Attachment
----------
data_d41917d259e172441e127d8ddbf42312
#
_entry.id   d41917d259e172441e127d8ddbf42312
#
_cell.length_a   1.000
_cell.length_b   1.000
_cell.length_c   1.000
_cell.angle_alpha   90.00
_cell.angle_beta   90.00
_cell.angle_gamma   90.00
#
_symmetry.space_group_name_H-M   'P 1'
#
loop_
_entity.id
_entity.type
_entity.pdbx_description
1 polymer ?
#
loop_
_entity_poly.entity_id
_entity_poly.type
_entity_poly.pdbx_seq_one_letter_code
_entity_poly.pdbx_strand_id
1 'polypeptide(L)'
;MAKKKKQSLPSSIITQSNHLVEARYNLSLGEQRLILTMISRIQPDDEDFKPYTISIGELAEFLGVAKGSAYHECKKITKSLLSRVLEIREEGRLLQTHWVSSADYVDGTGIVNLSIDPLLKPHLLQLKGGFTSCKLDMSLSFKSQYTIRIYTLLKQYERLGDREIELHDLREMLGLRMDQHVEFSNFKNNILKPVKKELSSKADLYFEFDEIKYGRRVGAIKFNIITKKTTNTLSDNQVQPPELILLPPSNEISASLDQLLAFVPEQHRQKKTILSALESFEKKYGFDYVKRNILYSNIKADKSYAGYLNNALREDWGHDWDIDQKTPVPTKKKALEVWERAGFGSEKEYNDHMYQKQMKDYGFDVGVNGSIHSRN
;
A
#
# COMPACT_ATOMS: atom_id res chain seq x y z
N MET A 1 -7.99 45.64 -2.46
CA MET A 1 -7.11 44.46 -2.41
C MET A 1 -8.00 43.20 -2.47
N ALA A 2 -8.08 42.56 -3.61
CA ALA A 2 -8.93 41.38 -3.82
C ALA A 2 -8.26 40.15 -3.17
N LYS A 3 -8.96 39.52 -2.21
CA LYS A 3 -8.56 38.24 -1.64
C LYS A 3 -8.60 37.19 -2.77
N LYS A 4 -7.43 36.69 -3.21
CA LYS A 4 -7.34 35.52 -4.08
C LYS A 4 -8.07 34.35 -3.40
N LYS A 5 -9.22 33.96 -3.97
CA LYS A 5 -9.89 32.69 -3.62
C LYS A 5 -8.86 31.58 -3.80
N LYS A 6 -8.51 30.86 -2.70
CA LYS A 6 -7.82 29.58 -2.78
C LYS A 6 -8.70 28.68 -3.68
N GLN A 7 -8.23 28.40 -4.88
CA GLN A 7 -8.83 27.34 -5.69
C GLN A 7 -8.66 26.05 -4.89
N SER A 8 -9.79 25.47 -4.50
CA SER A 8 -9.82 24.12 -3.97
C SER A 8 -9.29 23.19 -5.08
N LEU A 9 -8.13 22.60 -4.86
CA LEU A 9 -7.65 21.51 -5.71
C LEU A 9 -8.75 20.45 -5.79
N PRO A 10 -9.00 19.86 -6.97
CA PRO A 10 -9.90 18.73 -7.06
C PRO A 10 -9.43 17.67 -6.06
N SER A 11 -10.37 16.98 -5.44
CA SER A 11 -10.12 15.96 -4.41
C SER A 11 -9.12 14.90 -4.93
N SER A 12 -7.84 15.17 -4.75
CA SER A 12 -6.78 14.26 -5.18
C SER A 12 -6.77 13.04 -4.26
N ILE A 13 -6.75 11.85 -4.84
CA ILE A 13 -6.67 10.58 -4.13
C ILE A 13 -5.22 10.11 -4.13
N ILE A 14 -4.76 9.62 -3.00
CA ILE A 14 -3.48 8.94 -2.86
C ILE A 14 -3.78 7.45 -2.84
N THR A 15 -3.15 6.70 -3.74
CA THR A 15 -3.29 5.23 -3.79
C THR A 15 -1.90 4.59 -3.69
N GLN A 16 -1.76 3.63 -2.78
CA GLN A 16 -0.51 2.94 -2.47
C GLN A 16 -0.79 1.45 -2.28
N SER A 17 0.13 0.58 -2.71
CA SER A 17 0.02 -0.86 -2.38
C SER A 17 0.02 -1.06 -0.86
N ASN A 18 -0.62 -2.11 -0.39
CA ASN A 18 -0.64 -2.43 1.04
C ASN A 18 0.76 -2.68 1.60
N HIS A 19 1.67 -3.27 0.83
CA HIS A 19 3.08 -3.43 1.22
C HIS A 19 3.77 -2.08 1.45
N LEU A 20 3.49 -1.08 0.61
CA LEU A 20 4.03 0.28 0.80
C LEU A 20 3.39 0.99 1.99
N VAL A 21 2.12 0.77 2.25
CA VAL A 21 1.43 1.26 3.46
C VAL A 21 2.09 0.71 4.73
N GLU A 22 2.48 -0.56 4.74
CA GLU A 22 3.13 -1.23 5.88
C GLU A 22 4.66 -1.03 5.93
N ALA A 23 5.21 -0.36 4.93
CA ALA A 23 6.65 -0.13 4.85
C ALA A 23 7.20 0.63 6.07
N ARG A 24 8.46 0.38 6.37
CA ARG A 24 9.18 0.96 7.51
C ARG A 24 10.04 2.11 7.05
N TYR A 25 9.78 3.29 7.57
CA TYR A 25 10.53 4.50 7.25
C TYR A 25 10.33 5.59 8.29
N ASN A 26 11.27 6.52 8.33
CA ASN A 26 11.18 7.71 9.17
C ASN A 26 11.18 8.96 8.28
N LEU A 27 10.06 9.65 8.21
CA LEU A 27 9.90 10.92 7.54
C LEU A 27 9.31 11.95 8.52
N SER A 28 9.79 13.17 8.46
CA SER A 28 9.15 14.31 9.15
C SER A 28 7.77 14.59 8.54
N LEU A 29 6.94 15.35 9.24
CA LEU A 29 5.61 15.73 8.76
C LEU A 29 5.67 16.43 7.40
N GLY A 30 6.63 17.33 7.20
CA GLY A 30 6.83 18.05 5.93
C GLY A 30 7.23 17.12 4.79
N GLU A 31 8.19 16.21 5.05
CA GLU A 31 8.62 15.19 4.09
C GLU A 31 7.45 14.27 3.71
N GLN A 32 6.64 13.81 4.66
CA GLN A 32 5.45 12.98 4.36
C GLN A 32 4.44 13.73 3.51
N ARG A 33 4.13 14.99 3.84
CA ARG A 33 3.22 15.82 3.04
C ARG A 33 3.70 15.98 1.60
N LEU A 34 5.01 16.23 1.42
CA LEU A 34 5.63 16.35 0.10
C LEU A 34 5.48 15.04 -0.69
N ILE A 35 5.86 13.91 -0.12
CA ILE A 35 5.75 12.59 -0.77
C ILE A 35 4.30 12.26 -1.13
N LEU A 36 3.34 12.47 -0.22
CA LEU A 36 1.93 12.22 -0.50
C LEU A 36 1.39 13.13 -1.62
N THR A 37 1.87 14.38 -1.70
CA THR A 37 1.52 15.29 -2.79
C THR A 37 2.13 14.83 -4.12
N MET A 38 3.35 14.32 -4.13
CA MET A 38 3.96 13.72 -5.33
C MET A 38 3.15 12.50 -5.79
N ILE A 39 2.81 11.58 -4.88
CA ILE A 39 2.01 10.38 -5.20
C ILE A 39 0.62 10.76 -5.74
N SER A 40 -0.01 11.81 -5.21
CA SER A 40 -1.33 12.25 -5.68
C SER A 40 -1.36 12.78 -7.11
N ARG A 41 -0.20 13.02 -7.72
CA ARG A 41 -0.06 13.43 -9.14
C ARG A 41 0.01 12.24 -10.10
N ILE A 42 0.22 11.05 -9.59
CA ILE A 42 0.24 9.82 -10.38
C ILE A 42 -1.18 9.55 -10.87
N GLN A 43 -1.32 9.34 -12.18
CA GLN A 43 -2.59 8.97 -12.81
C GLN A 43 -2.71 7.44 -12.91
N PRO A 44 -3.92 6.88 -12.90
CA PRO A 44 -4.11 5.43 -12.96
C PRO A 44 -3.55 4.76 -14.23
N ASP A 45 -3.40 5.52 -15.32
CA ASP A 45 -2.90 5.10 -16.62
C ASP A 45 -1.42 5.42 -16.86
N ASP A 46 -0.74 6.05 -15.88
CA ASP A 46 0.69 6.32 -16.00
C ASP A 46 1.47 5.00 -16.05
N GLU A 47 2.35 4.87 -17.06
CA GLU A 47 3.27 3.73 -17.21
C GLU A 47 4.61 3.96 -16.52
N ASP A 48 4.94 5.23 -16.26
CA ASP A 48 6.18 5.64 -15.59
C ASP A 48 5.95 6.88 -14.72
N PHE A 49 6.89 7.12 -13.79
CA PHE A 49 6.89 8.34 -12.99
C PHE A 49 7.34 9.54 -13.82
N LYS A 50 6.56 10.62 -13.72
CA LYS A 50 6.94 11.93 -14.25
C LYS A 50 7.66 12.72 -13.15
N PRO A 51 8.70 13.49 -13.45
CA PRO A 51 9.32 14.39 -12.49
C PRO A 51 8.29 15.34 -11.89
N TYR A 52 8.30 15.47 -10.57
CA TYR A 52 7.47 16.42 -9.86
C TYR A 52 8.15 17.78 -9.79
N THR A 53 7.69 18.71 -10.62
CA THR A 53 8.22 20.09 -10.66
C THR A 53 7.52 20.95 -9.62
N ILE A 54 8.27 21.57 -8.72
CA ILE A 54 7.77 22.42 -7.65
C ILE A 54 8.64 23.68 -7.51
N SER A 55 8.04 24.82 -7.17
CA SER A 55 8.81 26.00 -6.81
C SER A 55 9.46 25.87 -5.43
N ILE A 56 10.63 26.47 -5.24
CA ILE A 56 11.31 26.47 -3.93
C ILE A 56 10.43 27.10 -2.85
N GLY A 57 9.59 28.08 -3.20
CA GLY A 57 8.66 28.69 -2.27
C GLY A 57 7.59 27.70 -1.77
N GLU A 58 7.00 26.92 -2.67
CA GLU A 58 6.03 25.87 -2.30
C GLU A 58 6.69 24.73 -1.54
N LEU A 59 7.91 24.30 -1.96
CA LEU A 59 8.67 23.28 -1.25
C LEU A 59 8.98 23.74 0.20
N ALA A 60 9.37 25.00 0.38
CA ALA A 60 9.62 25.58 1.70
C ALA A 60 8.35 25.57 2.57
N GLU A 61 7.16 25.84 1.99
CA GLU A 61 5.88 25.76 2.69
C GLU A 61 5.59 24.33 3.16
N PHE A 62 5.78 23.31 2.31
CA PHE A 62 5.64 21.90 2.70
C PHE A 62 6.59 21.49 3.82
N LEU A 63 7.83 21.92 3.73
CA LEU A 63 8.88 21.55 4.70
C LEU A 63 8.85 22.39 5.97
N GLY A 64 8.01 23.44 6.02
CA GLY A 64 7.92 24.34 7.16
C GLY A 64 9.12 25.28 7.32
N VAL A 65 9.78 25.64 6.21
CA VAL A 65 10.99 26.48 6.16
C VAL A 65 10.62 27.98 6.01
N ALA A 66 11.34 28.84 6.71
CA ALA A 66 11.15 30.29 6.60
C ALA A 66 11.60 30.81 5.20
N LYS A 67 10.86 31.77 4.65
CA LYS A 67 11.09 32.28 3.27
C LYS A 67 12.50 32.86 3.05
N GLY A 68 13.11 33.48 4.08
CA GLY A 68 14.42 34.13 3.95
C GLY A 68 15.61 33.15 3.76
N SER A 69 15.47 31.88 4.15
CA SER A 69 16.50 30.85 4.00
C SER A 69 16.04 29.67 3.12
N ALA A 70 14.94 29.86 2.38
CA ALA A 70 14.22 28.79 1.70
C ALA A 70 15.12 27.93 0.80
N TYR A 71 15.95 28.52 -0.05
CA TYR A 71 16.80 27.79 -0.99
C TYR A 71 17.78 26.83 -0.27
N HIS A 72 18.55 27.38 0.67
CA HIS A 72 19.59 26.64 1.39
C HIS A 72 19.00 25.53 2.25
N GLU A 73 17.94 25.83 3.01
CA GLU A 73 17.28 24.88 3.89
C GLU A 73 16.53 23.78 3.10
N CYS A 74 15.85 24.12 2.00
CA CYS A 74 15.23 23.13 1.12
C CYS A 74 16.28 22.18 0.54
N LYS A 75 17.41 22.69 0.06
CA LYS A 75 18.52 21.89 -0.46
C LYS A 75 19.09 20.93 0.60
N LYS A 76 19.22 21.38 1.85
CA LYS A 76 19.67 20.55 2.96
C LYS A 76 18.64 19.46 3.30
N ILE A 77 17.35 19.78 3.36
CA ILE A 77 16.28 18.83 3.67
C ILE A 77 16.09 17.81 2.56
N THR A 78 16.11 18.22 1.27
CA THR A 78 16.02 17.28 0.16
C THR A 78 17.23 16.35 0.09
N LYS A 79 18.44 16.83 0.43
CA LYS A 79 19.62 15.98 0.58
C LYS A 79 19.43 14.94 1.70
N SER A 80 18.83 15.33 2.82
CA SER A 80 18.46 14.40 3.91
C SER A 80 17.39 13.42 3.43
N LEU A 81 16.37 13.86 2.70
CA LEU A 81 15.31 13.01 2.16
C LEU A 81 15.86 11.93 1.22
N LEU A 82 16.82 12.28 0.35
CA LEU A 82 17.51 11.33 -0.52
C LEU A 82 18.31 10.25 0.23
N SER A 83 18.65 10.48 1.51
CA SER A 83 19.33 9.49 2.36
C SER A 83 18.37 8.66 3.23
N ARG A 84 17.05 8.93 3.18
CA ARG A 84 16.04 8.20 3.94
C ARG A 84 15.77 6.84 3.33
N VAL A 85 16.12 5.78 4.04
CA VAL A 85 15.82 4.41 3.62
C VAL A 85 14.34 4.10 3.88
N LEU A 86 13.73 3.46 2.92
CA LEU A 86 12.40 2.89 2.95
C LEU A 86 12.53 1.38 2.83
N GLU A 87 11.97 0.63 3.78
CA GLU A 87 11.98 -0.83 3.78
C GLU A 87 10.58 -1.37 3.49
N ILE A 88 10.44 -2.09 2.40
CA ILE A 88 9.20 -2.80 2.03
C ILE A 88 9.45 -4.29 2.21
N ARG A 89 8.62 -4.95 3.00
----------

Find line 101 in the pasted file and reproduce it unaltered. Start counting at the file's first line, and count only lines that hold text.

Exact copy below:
CA ARG A 24 9.18 0.96 7.51